The number of employment tribunal claims has fallen by over 70% since fees were introduced in July 2013. Excessive fees, of up to £1,200, to bring employment tribunal claims are pricing many workers out of justice.
A review of the impact of the fees regime was promised when fees were first introduced almost two years ago. The stated aim of the review is to see if the government’s original objectives have been met. The objectives are stated as being;
- financial - through transferring a proportion of costs to the user,
- behavioural - in encouraging other ways of resolving disputes, and
- seeking to maintain access to justice.
Marion Scovell, head of Prospect legal, said: “It is sadly very clear that the government’s objectives of reducing costs and claims to the tribunal have been met, but equally obvious that this has been at the expense of removing access to justice to a vast number of unfairly treated workers.”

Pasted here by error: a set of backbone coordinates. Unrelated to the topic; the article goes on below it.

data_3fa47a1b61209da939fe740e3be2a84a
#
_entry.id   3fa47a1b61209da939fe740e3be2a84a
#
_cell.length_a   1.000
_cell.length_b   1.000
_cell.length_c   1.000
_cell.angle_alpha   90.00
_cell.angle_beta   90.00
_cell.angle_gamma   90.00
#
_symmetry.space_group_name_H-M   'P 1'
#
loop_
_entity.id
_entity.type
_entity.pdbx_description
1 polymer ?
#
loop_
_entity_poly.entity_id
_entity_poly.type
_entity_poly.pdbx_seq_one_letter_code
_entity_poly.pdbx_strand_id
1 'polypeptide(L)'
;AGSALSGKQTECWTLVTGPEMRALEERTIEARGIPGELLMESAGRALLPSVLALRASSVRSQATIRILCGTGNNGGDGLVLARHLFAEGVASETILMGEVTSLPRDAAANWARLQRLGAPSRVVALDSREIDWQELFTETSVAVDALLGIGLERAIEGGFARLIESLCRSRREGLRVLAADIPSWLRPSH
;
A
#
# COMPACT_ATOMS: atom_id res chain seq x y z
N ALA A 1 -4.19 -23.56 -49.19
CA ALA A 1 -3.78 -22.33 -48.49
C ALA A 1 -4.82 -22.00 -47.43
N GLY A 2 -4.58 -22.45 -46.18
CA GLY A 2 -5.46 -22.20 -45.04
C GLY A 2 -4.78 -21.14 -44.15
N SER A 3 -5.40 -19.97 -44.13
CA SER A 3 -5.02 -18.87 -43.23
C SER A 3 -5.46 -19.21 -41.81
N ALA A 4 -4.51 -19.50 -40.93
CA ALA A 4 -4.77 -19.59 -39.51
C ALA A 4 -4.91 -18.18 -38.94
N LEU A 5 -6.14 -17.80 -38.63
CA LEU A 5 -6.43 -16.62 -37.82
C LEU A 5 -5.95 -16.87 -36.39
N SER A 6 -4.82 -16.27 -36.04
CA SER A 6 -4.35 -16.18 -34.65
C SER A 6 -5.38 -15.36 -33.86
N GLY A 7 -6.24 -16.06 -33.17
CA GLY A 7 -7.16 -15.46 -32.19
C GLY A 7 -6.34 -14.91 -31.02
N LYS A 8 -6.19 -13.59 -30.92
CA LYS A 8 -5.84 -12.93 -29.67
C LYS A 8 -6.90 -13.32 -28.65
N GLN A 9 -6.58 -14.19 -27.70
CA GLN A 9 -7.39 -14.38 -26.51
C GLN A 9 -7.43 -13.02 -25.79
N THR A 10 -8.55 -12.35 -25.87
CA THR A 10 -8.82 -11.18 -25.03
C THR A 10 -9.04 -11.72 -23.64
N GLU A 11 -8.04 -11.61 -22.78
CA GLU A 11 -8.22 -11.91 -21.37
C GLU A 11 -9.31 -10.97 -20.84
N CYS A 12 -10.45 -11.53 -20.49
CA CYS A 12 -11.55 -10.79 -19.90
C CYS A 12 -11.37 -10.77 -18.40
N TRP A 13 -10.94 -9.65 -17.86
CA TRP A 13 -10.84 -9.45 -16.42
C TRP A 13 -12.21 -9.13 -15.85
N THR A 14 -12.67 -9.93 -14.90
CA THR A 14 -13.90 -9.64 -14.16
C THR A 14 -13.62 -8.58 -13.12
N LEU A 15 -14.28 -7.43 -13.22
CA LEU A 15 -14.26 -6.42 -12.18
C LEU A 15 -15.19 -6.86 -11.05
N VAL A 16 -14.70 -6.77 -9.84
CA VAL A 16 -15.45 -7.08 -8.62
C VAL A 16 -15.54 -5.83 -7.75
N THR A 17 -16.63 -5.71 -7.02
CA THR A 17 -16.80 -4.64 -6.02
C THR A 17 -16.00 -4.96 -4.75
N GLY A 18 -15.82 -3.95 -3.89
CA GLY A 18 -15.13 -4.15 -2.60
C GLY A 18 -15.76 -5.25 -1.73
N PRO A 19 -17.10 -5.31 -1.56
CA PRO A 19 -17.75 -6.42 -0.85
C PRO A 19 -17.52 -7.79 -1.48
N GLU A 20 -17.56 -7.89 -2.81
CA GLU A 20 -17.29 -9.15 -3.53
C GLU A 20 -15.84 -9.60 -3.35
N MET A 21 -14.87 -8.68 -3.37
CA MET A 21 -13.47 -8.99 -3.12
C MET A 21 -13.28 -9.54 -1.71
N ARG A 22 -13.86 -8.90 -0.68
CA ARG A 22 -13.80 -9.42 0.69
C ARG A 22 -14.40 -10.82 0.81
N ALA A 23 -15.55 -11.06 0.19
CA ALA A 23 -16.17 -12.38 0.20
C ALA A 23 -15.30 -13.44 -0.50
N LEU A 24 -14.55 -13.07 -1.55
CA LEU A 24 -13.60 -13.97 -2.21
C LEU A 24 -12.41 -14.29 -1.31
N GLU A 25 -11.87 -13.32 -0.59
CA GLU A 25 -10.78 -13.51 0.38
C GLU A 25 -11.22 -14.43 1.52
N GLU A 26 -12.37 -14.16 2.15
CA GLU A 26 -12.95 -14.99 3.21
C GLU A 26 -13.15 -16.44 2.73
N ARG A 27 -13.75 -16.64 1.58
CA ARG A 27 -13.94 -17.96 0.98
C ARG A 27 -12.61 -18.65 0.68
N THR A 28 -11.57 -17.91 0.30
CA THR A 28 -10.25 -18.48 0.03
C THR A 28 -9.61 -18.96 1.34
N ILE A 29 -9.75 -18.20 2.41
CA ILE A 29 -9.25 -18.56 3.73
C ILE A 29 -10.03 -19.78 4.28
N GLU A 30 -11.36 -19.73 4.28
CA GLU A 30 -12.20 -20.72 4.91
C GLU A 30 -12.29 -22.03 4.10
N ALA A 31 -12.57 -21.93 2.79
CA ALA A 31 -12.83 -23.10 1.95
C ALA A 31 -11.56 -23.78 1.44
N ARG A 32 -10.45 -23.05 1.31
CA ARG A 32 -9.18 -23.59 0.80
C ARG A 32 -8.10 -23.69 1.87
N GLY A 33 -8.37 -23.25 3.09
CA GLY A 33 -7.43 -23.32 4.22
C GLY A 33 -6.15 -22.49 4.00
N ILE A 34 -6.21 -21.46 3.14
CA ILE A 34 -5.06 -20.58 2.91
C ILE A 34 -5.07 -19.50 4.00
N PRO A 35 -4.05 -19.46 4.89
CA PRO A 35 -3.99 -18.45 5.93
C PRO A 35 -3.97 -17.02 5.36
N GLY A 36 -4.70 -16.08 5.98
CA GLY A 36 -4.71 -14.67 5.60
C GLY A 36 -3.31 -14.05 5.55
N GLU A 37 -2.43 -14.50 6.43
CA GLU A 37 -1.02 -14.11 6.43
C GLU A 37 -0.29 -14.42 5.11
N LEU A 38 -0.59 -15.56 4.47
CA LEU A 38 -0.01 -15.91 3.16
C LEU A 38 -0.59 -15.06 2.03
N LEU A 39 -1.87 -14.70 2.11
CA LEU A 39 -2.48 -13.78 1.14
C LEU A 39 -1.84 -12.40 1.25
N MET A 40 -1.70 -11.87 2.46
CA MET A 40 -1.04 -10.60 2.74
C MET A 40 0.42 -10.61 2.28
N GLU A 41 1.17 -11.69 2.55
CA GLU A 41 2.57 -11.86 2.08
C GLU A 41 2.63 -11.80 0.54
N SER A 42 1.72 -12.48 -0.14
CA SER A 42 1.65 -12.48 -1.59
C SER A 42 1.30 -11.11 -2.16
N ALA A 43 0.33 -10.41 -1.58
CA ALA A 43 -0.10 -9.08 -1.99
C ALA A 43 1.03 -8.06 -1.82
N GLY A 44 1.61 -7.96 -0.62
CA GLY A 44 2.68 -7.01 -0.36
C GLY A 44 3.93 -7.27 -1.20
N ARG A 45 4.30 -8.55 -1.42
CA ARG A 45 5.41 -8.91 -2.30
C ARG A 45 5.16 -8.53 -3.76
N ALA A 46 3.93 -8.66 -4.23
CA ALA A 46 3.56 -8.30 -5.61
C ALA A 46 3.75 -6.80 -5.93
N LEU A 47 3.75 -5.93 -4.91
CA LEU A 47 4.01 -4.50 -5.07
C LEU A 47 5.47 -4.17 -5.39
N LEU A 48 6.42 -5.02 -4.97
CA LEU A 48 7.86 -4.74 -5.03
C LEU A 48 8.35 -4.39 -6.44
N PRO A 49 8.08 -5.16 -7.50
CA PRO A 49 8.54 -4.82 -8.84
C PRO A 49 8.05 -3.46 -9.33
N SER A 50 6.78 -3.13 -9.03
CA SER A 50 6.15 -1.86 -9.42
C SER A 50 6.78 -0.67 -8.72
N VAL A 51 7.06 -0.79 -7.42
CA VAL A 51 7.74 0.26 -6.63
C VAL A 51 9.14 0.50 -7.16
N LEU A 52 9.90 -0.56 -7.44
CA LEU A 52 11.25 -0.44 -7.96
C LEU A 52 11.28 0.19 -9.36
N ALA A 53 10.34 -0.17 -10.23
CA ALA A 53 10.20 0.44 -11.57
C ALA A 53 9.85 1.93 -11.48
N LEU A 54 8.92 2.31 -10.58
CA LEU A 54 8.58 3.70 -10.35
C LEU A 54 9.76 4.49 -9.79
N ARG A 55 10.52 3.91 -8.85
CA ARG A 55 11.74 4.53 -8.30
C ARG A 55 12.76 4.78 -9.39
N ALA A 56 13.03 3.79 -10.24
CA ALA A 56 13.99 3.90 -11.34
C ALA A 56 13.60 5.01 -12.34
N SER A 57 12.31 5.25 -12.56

TUC general secretary Frances O’Grady said: “Tribunal fees have been a gift for Britain’s worse bosses allowing many to flout the law.”
There is no timetable for the review but the Ministry of Justice states that it is expected to be completed this year, with further consultation on any changes.
Marion Scovell said: “The fall off in claims has been scandalous. This government has not only made it easier and cheaper to sack workers through their onslaught on workers’ rights over the last five years, but have also removed the opportunity for many workers to pursue valid claims.
"However the number of claims presented by Prospect has not dropped, as we pay the fees for members where we support the case. This shows just how important union membership is”.